Opportunities and dangers for public institutions in dealing with NFTs
A current legal dispute over NFTs created from the works of the great photographer August Sander raises pressing questions about art in digital space and on the blockchain. Who owns the legacy of one of the most important photographers? Who can use it and how? The conflict shows the legal tensions that arise for museums, foundations, artists and archive administrators when dealing with NFTs.
The NFT boom: examples of the use of NFTs in the context of cultural institutions
Since the beginning of the NFT boom, many actors in the cultural sector have been considering what they can, may and must do with their works in connection with NFTs (digital certificates of authenticity). Prominent examples were the Uffizi Gallery in Florence, which created and sold a Michelangelo painting as an NFT as early as 2021, or the Belvedere Museum in Vienna, which fractionalized Gustav Klimt's "Kiss" just in time for Valentine's Day, i.e. divided it into 1,000 authorized individual parts, and for offered sale.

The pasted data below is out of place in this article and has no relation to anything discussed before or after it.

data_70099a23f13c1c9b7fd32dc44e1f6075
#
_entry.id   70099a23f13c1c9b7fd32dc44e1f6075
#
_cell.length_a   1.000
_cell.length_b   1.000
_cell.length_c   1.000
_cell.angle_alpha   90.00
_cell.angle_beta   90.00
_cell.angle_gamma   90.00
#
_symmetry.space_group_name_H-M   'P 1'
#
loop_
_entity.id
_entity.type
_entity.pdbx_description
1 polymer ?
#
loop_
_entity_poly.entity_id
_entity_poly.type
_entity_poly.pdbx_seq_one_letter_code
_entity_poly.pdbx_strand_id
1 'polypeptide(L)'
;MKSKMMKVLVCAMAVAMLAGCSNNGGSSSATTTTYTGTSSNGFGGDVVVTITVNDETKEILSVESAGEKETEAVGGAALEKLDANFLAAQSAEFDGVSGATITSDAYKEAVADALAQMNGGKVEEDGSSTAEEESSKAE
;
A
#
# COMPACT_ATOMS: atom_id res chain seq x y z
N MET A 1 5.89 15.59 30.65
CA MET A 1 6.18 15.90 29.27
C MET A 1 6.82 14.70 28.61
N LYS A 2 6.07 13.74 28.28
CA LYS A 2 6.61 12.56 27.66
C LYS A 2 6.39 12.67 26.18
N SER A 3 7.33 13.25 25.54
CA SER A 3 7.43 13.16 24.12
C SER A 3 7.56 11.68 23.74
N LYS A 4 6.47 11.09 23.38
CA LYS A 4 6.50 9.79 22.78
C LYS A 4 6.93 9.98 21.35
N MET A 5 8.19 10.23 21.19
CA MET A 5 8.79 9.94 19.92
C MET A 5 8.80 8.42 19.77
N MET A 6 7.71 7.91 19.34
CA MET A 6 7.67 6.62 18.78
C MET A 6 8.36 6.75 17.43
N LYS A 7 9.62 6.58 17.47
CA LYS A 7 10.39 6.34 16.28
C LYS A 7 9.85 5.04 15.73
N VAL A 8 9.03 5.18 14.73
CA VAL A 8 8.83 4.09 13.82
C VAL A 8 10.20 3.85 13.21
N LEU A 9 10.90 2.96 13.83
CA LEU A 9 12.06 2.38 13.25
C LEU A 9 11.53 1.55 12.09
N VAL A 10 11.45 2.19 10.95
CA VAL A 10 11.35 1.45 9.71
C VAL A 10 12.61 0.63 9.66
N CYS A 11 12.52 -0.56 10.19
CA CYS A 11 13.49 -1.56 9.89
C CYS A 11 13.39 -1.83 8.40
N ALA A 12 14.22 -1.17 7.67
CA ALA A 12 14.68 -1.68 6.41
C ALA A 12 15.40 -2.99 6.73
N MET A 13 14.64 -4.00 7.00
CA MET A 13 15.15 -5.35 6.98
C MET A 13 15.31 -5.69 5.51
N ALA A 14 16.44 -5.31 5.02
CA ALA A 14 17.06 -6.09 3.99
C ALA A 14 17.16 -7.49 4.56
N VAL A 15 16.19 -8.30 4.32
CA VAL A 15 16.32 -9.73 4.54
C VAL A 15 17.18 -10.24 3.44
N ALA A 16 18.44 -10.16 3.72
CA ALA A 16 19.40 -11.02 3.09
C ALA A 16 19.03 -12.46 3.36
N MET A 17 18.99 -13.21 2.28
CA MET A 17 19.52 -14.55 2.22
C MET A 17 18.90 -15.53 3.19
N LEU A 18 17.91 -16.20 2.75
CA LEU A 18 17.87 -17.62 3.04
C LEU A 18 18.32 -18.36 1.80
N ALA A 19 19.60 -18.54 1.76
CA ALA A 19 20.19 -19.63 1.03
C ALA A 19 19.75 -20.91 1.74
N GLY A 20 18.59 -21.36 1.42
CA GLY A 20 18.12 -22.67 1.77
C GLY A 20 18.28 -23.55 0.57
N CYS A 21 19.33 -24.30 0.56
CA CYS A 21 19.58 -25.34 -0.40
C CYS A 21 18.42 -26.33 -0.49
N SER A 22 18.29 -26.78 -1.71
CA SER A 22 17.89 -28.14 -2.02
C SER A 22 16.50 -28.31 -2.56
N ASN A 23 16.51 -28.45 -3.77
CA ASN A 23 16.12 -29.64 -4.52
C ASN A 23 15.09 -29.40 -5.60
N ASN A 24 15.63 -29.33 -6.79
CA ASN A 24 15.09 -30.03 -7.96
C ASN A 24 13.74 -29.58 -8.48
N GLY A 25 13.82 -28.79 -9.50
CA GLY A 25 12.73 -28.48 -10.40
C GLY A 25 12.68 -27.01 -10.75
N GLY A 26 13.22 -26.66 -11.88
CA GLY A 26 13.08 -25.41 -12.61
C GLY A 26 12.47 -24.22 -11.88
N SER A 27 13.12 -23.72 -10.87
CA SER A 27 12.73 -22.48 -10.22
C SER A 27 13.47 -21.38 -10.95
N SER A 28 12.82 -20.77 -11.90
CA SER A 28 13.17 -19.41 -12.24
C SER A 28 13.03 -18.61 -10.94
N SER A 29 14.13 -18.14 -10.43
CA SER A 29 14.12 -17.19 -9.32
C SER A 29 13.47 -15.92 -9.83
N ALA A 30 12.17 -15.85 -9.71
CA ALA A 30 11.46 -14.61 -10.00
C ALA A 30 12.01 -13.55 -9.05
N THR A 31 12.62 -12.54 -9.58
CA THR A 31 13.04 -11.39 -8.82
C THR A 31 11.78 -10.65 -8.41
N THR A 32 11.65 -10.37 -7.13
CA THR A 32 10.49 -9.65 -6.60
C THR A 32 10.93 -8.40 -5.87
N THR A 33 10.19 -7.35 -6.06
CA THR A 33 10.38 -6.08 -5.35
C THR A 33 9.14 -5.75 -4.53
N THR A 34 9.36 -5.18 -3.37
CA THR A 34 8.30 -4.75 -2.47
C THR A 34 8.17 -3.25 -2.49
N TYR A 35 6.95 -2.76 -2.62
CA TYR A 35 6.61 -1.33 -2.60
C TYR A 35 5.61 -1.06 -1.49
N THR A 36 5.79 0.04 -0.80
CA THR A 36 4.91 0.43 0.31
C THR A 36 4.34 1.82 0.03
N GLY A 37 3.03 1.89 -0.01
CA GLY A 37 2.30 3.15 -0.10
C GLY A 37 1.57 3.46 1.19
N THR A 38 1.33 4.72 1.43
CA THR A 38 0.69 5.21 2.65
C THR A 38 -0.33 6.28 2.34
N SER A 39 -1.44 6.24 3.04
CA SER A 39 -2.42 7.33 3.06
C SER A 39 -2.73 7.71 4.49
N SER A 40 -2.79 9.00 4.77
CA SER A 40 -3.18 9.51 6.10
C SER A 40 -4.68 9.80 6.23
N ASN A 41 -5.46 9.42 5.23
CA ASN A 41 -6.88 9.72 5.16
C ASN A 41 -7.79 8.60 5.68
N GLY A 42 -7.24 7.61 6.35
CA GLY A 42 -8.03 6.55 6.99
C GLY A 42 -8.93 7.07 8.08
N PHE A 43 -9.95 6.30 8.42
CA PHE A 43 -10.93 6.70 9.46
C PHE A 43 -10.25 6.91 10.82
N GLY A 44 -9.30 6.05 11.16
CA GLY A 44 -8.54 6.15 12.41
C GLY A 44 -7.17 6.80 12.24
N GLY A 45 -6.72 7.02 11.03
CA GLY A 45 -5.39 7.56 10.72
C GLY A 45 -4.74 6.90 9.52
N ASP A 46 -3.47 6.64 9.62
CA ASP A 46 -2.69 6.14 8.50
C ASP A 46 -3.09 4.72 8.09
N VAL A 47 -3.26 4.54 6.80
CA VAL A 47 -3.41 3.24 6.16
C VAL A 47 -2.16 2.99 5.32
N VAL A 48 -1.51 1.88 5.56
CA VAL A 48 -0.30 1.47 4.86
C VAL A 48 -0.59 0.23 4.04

Both institutions used NFTs as a means of fundraising and marketing. Accessibility and participation, which are to be achieved by making the works available on the blockchain, are often mentioned as advantages. The Cologne gallery owner Julian Sander had this goal when he wanted to immortalize the entire archive of his great-grandfather, the photographer August Sander, on the blockchain in spring 2022, although the copyrights belong to a non-profit foundation - and thus promptly solved the first major public legal dispute about NFTs in Germany.
Current legal dispute: Use of the works of August Sander
The controversy concerns the relationship between NFTs and rights of use in the sense of German copyright law and serves as a prime example for public cultural institutions and foundations that want to avoid mistakes in dealing with art and NFTs.